Grand Teton National Park Grizzly Bear Research Trapping to Take Place this Fall

by Jon D. B.
Grizzly bear in the Greater Yellowstone Ecosystem. (NPS Photo/C. Adams)

Let the conservation captures begin as Grand Teton National Park (GRTE) biologists team up with the Interagency Grizzly Bear Study Team (IGBST) this October.

“As part of ongoing efforts required under the Endangered Species Act to monitor the population of grizzly bears in the Greater Yellowstone Ecosystem, park biologists in cooperation with the Interagency Grizzly Bear Study Team (IGBST) will conduct capture operations within Grand Teton National Park,” GRTE announced today.

The conservation-based captures will occur within the national park beginning October 3, with efforts lasting throughout the month until November 1. The Yellowstone National Park grizzly capture is currently underway and will overlap until Oct. 28, 2022.

NPS offers not only important information for grizzly conservation today, but an update that is also of utmost importance to Grant Teton visitors. As per usual, GRTE biologists will bait grizzlies in order to trap them. This means specific areas within the park will see a great increase in bear activity. And boy, will these be hungry, territorial bears as bruins enter hyperphagia (see: hyper feeding) ahead of winter hibernation.

Keep in mind that the National Park Service (NPS) and IGBST trap grizzly bears in accordance with strict protocols. Once trapped, bears are then sedated so that trained staff can collar them and collect samples/data for scientific study. After collection, bears are monitored until fully recovered, then immediately released onsite.

SAFETY: What Grizzly Trapping Efforts Means for Grand Teton National Park Visitors

As bear trapping activity commences in Grand Teton, visitors must be ultra-aware of all park warnings, signs, and regulations.

Each bear trapping area will contain bait that will draw in bears, and are therefore marked with bright warning signs. All postings will inform the public of the activities within these specific areas. And it goes without saying that these areas are not to be tresspassed during this time.

“For bear and human safety, the public must respect these closures and stay out of the posted areas,” GRTE cites in their media release to Outsider.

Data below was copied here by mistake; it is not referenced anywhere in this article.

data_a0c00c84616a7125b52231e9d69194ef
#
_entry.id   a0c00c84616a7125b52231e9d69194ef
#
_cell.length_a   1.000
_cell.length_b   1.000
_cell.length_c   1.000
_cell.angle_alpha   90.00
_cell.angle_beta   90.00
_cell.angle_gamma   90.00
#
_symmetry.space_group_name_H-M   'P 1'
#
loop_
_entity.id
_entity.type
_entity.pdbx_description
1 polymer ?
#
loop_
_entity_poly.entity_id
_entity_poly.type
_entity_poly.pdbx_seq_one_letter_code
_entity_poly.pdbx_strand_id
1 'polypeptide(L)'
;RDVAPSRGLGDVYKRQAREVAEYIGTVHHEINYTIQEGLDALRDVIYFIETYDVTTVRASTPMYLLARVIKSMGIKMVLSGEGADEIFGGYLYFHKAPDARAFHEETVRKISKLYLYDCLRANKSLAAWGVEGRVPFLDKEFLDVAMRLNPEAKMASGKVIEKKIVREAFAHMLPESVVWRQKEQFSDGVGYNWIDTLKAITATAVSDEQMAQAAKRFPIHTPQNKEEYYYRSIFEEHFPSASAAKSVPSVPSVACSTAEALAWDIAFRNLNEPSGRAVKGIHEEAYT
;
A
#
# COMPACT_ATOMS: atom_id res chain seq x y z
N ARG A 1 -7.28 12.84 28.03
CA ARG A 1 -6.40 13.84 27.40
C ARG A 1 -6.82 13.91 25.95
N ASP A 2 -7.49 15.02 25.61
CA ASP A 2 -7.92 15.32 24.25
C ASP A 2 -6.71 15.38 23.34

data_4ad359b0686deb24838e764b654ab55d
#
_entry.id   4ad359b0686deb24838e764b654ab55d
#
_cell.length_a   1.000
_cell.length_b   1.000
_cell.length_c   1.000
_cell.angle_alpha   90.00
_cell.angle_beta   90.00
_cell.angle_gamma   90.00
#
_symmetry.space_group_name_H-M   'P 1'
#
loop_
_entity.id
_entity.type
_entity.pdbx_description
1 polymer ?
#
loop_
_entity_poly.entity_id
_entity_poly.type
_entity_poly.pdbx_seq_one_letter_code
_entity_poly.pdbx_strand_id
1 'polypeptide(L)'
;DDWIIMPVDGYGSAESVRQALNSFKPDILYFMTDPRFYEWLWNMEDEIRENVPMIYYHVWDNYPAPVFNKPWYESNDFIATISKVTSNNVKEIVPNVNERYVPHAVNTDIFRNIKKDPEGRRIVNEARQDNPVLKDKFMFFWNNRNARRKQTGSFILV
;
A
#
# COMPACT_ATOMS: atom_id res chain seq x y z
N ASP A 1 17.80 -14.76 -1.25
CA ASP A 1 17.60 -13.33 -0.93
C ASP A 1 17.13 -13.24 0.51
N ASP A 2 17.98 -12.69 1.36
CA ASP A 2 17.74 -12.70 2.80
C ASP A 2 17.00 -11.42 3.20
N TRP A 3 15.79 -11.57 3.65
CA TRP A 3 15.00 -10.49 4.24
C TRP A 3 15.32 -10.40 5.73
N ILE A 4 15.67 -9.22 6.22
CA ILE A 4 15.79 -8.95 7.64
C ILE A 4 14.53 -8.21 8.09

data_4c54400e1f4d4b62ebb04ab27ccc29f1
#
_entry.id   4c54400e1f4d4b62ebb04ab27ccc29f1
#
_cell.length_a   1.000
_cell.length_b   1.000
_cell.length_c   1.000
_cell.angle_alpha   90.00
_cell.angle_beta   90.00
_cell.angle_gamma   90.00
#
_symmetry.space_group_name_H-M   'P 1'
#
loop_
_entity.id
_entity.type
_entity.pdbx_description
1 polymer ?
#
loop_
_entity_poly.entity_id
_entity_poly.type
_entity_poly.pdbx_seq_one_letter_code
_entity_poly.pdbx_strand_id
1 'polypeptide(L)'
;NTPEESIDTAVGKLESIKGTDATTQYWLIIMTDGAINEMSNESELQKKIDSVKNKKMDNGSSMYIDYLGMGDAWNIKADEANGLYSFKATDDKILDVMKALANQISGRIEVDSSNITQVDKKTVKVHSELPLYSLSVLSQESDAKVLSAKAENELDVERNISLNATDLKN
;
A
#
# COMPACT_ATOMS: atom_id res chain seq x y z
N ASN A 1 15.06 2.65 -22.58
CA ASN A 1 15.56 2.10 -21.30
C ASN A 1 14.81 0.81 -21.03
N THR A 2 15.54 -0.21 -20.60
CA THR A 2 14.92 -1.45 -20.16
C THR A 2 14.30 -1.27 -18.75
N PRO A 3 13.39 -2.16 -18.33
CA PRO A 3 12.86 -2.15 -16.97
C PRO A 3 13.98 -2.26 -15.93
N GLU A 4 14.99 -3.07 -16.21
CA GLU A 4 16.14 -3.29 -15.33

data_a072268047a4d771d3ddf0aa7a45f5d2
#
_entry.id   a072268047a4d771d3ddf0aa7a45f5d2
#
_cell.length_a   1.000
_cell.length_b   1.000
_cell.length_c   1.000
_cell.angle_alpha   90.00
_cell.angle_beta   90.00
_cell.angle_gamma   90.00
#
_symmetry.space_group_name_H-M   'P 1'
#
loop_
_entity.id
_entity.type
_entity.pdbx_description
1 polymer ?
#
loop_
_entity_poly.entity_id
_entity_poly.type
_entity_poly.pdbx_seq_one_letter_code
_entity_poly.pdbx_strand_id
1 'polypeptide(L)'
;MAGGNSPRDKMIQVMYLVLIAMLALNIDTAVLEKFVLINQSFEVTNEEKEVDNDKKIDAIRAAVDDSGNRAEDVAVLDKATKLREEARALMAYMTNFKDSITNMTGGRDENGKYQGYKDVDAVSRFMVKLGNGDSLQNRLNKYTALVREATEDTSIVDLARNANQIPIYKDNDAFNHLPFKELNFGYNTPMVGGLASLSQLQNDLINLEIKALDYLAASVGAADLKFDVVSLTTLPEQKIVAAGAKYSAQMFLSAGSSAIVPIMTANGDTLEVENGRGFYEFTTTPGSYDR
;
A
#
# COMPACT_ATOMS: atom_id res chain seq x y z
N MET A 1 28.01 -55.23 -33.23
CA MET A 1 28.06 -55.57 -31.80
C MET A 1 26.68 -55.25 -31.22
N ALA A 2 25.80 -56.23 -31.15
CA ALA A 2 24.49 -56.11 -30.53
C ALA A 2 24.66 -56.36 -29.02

Per Wyoming Fish & Game, around 700 grizzly bears currently exist within the 20 million protected acres of the Greater Yellowstone Ecosystem. This, of course, includes Yellowstone National Park and Grand Teton National Park to the south. Once trapped, hunted, and displaced to the brink of extinction, programs like this year’s bear trapping greatly contribute to the rebuilding of this keystone species.

IGBST, a Hardy Joint Effort, Aims to Keep Grizzly Bears Thriving

USA, Rockie Mountains, Wyoming, Yellowstone, National Park, UNESCO, World Heritage. Grizzly mon with cub (m). (Photo by: Dukas/Universal Images Group via Getty Images)

As for the Interagency Grizzly Bear Study Team, “IGBST was established in 1973 to collaboratively monitor and research grizzly bears in the ecosystem on an interagency basis,” NPS explains. “The gathering of critical data on bears is part of a long-term research effort to help wildlife managers devise and implement programs to support the ongoing recovery of the Greater Yellowstone Ecosystem’s grizzly bear population.”

IGBST’s 2022 Grand Teton team includes representatives from the following organizations:

  • National Park Service
  • U.S. Geological Survey
  • U.S. Fish and Wildlife Service
  • U.S. Forest Service
  • Eastern Shoshone
  • Northern Arapaho Tribal Fish and Game Department
  • officials from the states of Idaho, Montana, and Wyoming

It is, in fewer words, a massive collaboration and hardy joint effort. For more on the grizzly bear trapping in Grand Teton National Park, be sure to see IGBST’s website here.

For more on NPS’ role in grizzly conservation, see our Yellowstone National Park is Gearing Up for Their Grizzly Bear Capture next.